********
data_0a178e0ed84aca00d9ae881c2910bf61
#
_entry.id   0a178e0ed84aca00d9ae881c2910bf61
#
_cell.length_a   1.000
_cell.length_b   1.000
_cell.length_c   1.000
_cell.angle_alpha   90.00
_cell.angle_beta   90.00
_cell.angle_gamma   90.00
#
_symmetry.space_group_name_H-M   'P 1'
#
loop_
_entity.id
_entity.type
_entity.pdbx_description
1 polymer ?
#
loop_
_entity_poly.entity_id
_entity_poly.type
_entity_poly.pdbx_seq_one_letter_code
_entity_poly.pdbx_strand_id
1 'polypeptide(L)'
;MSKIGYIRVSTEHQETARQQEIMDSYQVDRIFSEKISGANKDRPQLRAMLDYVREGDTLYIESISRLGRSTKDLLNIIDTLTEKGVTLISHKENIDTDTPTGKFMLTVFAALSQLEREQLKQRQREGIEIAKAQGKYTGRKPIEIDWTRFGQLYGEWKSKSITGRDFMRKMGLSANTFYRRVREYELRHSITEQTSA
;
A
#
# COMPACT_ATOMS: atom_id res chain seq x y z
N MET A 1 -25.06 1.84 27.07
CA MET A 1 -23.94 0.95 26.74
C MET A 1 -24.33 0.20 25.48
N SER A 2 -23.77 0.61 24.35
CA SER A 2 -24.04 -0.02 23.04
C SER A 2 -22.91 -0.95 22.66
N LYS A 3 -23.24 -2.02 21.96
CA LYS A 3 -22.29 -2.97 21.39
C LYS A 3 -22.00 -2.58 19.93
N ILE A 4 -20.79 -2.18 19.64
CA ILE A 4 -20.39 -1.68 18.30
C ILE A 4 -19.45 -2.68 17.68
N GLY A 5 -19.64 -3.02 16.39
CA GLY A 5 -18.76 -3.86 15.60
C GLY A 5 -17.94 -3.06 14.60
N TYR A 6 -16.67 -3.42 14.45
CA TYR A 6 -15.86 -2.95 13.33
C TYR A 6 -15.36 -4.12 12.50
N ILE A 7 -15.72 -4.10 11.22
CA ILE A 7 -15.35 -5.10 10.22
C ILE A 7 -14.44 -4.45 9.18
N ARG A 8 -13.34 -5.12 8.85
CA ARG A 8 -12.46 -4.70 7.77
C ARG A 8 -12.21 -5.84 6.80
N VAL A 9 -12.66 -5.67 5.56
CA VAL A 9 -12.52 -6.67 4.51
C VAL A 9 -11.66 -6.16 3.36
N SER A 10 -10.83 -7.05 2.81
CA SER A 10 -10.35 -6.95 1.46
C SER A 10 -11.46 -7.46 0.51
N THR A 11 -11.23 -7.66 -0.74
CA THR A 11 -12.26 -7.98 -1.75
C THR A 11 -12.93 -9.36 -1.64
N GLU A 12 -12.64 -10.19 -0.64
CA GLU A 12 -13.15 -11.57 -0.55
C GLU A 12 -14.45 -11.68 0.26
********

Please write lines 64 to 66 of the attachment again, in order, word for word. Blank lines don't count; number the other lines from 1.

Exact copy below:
N GLU A 12 -12.64 -10.19 -0.64
CA GLU A 12 -13.15 -11.57 -0.55
C GLU A 12 -14.45 -11.68 0.26